#StudentLife Russia and Sweden
I have always been curious about how Russian student life is like. Is it all as tough and “Soviet-like” as I assume it to be? Late last year, my chance to find out came when two groups of university students came to visit from Moscow and Saint Petersburg.
The Swedish Institute organised this trip for Russian students studying Swedish, and they visited Stockholm for one week. Stockholm University, where I study, hosted them one morning where Russian language students like me can meet them in a cultural exchange.
Naturally, I was keen to make the most out of this and asked many questions to find out how things are like for them. How they describe the Russian student life is interesting indeed.
So what’s different?
First, the workload is very high. In Russian classes in Stockholm I have 10-12 class hours per week and the rest is independent studies. A lot of homework and reading and learning new words, but everyone has time for a student job on the side and not stress too much. In Russia, it’s normal to be on campus early morning to afternoon, Monday to Saturday. They may also have 12 courses at the same time, and have to balance it all. Give this task to Swedish students and most of us won’t be able to cope!
Second, student housing is not a bright spot. Living in shared rooms of 3-6 students is normal, as with sharing bathrooms with dozens others. Student dorms are mostly old and rundown from Soviet times, with appalling facilities. There are also strict curfews and limits on having guests. The benefit is that rent is very low. In Stockholm, there are no real budget options and students find it difficult with housing shortages.
Third, the teaching style is different. The good part about the Russian system: teachers and students have a closer relation. Swedish style tends to mean formality and distance. I cannot, for instance, think of even asking for a reference letter from my professors. We do not know each other enough for that. Meanwhile, with all my teachers who are Russian (in Sweden) I would find it easy to do so. They’re not here to teach to faceless students but also to understand and know who is who among the students.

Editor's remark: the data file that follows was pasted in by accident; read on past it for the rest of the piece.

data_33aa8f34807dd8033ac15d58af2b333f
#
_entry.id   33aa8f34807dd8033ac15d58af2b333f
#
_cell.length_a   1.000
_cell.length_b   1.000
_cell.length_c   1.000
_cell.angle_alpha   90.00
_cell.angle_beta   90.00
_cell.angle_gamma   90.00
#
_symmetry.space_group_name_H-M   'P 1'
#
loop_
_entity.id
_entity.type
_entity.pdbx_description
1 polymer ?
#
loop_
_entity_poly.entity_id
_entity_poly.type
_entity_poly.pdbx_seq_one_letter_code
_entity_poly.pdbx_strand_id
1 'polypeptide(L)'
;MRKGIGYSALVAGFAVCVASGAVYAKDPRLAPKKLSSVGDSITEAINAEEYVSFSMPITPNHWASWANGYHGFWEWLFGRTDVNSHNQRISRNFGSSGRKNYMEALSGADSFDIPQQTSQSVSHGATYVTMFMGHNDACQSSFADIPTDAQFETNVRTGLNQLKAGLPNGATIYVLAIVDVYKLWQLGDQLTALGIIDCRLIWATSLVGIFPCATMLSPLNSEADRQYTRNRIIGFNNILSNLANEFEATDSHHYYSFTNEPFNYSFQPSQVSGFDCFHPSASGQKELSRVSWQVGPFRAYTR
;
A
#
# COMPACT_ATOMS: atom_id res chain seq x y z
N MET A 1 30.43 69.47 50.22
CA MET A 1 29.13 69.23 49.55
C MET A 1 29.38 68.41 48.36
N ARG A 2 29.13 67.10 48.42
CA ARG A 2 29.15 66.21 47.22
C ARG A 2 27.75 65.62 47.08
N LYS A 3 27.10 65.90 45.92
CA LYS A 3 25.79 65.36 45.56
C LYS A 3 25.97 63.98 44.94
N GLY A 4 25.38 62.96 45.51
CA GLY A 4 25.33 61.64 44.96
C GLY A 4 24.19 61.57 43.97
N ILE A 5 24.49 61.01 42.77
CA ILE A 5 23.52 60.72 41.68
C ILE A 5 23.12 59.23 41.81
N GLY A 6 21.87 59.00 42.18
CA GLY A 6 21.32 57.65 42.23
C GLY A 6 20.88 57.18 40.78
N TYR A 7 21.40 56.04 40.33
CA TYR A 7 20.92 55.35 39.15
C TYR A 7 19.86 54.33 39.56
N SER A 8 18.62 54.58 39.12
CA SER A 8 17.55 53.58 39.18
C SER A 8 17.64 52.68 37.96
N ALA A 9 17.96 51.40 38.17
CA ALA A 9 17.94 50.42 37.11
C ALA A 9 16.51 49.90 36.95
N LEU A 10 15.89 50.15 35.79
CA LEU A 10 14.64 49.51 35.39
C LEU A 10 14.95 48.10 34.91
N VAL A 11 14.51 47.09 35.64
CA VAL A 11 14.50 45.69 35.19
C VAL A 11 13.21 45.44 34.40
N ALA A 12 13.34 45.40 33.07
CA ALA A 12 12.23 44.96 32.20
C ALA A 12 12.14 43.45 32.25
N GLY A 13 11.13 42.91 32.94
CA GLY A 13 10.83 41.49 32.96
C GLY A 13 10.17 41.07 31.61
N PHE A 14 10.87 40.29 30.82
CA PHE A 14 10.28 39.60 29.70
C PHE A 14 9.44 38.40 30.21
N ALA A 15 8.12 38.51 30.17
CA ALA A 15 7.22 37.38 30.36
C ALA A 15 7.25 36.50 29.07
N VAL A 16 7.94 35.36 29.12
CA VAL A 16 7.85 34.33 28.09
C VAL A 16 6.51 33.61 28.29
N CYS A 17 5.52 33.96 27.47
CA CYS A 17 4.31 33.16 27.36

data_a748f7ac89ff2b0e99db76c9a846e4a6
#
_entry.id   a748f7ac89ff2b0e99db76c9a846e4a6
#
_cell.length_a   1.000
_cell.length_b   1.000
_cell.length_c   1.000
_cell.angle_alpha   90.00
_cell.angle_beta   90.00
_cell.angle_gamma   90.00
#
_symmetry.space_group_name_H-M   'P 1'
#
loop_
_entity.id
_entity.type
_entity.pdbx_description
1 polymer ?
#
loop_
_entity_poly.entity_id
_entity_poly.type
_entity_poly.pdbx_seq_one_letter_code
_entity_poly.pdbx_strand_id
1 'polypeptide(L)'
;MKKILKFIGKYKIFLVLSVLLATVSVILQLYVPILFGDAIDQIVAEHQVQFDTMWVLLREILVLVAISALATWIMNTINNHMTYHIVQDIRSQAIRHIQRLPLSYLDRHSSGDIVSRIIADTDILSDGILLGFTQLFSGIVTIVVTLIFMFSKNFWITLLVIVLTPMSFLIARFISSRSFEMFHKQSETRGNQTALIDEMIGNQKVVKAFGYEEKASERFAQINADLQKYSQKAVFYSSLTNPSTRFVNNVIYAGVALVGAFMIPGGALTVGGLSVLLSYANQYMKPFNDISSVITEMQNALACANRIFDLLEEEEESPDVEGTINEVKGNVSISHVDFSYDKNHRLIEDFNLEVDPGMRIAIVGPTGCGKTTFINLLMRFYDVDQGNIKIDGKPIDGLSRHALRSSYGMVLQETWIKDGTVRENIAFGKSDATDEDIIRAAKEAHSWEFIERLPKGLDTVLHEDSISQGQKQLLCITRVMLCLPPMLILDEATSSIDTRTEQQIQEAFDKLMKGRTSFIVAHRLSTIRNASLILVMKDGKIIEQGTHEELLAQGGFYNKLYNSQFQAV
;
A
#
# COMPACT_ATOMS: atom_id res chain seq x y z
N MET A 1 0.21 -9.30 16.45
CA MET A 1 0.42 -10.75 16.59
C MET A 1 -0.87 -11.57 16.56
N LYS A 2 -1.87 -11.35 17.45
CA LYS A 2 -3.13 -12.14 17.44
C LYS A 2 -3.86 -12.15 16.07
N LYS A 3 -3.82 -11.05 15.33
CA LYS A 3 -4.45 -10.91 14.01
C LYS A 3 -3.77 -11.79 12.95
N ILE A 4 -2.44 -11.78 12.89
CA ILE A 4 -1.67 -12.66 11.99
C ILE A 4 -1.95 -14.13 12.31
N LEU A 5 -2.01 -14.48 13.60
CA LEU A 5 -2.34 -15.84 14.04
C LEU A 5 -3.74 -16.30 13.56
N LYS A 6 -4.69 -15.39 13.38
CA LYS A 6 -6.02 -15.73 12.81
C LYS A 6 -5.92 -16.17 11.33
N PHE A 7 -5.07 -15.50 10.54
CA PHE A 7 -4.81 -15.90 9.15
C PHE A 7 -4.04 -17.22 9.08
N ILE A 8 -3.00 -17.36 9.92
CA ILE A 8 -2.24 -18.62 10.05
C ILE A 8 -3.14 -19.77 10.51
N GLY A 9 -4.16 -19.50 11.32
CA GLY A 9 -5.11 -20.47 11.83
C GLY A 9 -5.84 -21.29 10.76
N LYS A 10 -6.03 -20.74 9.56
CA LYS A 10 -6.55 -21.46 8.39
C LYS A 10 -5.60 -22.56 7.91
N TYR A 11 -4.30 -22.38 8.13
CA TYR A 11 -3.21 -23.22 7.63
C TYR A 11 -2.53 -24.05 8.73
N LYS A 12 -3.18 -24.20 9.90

Fourth, social life is also different. Since a lot more time is spent on campus, it’s easier to make (and keep) friends than in Sweden. This is also partly due to Swedish shyness, but student life in Stockholm leaves more to be desired. One can make the best of it and still have a very good time, but the environment does not spur contact. Russian culture as I see it is much more open to spontaneous conversations with people you don’t know. In Sweden this is very unusual.
Finally, there is a focus on order and discipline in Russian universities. I have studied in Britain and Sweden, and I think that both systems are too lax on students. This of course depends also on the faculty, but overall, this is true. Some told me Russian education has the opposite problem of being too strict. Something in the middle would be a good way forward.
Want to know more?
Here is another observation of Russian student life by a British girl. She covered the same topic with a focus on the academic aspect of Russian education. Interesting read and an eye-opener. I have never studied at Russian universities myself so I do not cover it here.
How does student life look like where you live? How does it compare to Russian student life? What do you appreciate most about it and what would you like to change?